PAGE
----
Reginald Shepherd

(April 10, 1963 – September 10, 2008 / New York City)

Orpheus Plays The Bronx - Poem by Reginald Shepherd

When I was ten (no, younger
than that), my mother tried
to kill herself (without the facts
there can't be faith). One death
or another every day, Tanqueray bottles
halo the bed and she won't wake up
all weekend. In the myth book's color
illustration, the poet turns around
inside the mouth of hell to look at her
losing him (because it's not her fault
they had to meet there): so he can keep her
somewhere safe, save her place
till she comes back. Some say
she stepped on an asp, a handful of pills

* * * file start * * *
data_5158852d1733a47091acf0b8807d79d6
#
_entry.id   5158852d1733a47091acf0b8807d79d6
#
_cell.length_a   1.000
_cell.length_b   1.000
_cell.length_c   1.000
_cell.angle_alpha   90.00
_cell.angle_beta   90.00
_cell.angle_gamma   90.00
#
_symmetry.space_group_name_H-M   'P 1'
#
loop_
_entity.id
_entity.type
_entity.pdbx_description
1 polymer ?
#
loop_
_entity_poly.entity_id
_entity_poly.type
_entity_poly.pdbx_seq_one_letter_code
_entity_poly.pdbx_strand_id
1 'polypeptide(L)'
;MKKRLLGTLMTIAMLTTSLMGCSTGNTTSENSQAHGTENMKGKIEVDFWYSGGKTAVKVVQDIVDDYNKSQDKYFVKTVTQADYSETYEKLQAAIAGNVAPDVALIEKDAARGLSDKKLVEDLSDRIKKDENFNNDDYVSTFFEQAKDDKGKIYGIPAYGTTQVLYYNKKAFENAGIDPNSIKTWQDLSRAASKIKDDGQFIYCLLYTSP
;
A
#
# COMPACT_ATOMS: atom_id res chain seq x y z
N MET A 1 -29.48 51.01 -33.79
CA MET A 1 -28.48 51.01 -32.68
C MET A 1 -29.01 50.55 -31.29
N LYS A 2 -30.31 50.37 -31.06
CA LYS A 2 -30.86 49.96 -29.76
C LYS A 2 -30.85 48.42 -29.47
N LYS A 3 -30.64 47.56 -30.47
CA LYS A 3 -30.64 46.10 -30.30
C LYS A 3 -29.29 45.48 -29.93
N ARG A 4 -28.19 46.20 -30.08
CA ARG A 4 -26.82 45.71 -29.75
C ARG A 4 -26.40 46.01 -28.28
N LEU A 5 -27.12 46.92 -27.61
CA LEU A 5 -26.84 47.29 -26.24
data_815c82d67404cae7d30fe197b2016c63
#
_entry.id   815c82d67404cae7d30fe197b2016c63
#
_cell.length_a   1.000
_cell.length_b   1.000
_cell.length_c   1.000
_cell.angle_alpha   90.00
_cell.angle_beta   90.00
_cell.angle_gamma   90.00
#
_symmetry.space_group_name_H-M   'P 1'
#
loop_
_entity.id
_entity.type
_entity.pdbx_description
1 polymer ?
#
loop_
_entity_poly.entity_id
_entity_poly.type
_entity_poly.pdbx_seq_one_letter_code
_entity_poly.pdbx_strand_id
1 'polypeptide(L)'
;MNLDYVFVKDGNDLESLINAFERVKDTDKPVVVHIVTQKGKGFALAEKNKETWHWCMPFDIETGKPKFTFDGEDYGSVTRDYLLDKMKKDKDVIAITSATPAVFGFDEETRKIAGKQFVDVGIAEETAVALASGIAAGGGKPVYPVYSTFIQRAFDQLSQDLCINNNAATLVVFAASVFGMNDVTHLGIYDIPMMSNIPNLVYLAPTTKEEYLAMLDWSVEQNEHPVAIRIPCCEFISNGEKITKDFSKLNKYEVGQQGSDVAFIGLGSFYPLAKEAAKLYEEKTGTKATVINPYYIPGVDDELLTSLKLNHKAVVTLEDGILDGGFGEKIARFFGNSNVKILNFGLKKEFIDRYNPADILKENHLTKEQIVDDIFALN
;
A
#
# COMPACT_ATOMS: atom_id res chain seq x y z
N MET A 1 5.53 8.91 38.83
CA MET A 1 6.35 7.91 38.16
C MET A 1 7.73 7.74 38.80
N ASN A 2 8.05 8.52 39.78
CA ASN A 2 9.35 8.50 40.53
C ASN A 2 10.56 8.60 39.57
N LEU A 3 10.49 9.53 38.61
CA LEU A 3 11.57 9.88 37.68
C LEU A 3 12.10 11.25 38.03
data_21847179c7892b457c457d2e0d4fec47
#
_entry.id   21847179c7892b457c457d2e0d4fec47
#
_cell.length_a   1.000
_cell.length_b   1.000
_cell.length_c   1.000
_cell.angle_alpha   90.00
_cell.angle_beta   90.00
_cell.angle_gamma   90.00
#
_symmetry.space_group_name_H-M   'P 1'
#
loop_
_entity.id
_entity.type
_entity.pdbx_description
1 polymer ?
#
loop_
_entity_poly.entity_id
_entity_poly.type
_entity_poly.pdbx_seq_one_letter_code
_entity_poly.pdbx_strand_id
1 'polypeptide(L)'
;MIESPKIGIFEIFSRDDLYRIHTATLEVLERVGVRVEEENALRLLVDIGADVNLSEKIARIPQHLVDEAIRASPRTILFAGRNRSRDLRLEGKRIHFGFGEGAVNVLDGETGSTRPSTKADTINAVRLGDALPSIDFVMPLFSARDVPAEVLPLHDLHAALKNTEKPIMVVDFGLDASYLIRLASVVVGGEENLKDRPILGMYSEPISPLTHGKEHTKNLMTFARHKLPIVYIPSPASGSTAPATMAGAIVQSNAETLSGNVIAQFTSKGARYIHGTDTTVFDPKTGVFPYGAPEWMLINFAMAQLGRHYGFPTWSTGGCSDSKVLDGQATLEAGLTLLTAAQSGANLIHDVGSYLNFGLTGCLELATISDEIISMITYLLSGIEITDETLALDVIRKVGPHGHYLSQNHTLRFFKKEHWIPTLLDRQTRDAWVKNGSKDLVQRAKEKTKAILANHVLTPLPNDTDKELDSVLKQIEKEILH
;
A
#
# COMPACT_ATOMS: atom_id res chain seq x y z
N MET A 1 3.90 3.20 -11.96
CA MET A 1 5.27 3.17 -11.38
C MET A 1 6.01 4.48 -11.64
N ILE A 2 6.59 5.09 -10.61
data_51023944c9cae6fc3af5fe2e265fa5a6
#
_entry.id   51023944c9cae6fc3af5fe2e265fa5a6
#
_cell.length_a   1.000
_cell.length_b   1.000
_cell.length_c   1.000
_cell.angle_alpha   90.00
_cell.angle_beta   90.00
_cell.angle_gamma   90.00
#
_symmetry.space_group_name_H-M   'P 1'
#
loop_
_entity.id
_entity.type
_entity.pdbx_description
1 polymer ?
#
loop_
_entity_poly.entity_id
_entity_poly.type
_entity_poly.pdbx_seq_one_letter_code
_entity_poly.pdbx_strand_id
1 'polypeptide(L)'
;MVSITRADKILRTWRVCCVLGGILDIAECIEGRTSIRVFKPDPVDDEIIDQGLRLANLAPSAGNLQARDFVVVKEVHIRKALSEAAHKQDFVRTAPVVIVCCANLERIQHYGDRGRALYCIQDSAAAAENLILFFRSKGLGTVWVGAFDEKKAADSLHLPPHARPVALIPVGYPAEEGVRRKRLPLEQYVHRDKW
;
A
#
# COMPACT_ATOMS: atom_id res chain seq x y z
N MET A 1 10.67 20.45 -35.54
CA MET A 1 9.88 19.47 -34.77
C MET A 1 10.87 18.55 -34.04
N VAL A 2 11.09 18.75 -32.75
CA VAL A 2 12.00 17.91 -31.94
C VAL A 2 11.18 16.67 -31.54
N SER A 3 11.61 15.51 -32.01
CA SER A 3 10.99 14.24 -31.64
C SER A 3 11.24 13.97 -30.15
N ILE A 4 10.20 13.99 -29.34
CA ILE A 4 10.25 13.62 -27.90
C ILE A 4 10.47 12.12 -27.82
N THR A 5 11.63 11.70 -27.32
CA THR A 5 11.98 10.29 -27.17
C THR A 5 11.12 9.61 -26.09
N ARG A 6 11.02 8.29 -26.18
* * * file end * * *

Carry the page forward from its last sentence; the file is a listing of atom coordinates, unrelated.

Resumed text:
littered the floor with their blues,
their red and yellow music. Al Green
was on the radio. (You were
at school, who's ever even seen
an asp?) It bruised her heel
purple and black. So death
could get some color to fill out
his skin, another bony white boy
jealous of all her laugh too loud, her
That's my song when Barry White
comes on. He's just got
to steal it, he can't resist
a bad pun, never never gonna give her
up, or back. The pictures don't prove
anything, but one thing I remember
about the myth's still true:
the man can't live if she does.
She survived to die for good.

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Read poems about / on: school, purple, faith, death, music, remember, song, mother, green, red, lost

Poem Submitted: Monday, January 13, 2003

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